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Flyer fashionista

Flyer fashionista

Jeaneen Parsons March 01, 2022

To pass the time during the COVID-19 lockdowns, many of us had pandemic projects. Maybe it was learning a new language, cleaning out closets or building the ultimate home gym. UD graduate Debora O’Donnell ’82 combined two of her passions — reading and fashion — to create a project that not only engaged her mind and creative energy but also connected her to a larger community, reaching far beyond her home in Milwaukee.

red and blue skirt matched witth a red and blue cover of UD Magazine
O'Donnell pairs a skirt with the Spring 2021 UD Magazine

“I’ve always had a predilection for big skirts,” O’Donnell said, “and colleagues frequently commented on them saying I should post pictures on Instagram. One day I realized that one of my skirts matched the cover of a book I was reading,” she said, and the idea to photograph them together was born.

O’Donnell set up a makeshift studio in her bedroom using a velvet stool and full-length mirror. She snapped some selfies strategically displaying the book cover and skirt, but she intentionally omitted her face from the photos. She showed the photos to some colleagues and they told her she should post them on Instagram. O’Donnell had a Facebook account but had never explored other social media outlets, so the encouragement to share her image sparked her curiosity to learn something new.

“We live in an age of selfies everywhere, but I didn’t want this to be about me. I really wanted the focus to be on the book,” she said.

And about the “look.” Her brand became posting these faceless images all set with the same simple background featuring impeccably matched skirts and book jackets. There was also an element of mystery and intrigue. It became an interesting project for her and was gaining popularity on Instagram. O’Donnell soon began to include short book reviews to go with the photos. The reviews also grew in popularity and O’Donnell began to connect with people from all over the country.

“I started to put a little more of myself into the reviews, and people started to really respond,” she said. “I don’t always love every book, and the readers seemed to appreciate my honesty.”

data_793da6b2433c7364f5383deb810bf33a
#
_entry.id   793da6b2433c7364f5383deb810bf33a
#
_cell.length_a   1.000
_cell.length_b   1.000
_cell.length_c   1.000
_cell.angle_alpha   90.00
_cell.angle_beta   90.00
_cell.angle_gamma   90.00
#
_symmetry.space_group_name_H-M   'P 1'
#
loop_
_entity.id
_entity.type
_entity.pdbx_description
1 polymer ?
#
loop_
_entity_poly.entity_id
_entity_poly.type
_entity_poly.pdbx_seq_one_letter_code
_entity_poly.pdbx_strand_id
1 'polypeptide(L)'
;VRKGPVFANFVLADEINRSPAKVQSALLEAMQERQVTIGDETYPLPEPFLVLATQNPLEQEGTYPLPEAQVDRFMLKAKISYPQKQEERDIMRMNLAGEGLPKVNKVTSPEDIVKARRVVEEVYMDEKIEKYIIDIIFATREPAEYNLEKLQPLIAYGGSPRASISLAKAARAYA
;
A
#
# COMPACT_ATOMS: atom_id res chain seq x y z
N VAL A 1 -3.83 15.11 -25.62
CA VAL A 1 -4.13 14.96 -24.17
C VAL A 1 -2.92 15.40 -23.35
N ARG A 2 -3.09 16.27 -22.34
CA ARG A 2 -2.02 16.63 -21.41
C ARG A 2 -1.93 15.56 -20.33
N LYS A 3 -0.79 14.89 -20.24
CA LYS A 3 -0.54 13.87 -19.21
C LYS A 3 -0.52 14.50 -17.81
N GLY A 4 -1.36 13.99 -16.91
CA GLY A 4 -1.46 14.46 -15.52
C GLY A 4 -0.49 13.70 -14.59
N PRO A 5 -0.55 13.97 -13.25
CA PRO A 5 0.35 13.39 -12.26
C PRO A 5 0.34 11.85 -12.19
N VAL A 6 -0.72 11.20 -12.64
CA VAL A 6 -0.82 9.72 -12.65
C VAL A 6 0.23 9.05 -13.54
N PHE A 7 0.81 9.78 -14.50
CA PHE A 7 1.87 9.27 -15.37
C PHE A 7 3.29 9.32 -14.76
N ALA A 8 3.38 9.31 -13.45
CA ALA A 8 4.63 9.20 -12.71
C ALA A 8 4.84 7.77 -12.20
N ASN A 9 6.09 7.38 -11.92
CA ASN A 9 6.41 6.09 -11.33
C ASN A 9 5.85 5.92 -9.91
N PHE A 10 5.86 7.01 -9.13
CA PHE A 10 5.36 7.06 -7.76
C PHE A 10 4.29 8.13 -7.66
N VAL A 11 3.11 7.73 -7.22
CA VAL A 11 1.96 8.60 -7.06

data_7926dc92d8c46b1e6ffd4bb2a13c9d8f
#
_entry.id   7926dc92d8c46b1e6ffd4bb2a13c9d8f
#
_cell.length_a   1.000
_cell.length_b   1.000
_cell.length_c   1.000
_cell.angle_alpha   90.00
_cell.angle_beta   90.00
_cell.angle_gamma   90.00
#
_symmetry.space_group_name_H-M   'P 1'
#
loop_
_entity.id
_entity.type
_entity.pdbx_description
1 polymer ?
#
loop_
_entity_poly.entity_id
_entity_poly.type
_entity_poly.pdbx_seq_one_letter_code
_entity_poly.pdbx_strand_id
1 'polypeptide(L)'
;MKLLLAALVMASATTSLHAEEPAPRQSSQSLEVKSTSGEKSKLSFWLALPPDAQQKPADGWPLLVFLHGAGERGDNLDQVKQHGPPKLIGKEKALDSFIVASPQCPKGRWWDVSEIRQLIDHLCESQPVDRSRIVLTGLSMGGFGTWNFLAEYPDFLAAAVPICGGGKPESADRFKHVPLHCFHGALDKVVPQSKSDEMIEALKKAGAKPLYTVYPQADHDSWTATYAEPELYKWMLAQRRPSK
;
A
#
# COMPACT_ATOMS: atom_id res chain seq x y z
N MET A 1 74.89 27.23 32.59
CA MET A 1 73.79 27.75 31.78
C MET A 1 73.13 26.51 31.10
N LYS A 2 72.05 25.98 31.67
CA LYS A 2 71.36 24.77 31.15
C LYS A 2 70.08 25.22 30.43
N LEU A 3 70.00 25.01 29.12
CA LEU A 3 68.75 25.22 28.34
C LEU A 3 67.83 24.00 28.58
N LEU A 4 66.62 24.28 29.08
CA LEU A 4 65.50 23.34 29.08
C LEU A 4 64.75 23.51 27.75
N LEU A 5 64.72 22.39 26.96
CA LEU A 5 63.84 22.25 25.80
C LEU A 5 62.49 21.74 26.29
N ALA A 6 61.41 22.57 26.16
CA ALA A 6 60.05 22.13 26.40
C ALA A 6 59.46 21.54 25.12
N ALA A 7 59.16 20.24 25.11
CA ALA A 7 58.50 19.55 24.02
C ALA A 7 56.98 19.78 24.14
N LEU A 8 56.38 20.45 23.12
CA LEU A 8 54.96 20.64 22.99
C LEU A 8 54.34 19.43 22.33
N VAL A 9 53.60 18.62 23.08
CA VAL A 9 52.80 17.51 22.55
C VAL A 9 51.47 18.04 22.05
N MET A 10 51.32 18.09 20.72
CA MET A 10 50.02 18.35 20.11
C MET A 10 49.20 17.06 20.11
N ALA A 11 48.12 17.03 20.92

This give-and-take became a lifeline during the lockdown and expanded her connection to people who shared her interests and wanted to connect with each other.

“It became a way to share ideas about important and timely topics and discuss them through the ways they are manifested in people’s stories. It’s been a very positive experience,” O’Donnell said.

Skirt with a motel sign on it, next to a book cover with a motel sign
O'Donnell found the perfect skirt for The Sun Down Motel

It’s also been a lot of fun, she said. If a suitable match for a book couldn’t be found in O’Donnell’s extensive wardrobe, the search of online vintage stores or specialty shops became an exciting treasure hunt. One of her favorite matches is a skirt with an old roadside motel sign on it that coordinated beautifully with the cover of the Simone St. James novel The Sun Down Motel.

O’Donnell tries to do a couple of posts per week and admits the project has easily turned in to a second full-time job. Her daytime occupation is as a senior copy editor for Kohl’s. An English and French major at UD, her love of words comes naturally, and perhaps in the future, O’Donnell could be matching her outfit to her own book.

“I love writing and have, like, 14 different ideas swirling in my head. I desperately need either a life coach or an editor, I’m not sure which, to point to one and say, ‘OK, that one.’”

For now, O’Donnell will keep reading, matching and sharing her colorful reviews and clothing with her newfound friends. It’s a connection sure to outlast the pandemic.

In true UD fashion, O’Donnell’s pandemic project provided an opportunity for her to learn by reading books that feed her soul, lead others to new written treasures to enrich their lives, and serve her expanding Instagram community by sharing her passion for reading and fashion in ways that kept people engaged with each other at a time when distance was not only physical but emotional as well.

“I’ve been reading all my life, and I think it makes you a more empathetic, compassionate person. It has to. You can’t be involved with someone’s story and struggles for 300-400 pages and not emerge a different, more enlightened person.”

You can follow O’Donnell on Instagram @oh_apostrophe.

Lucky No. 14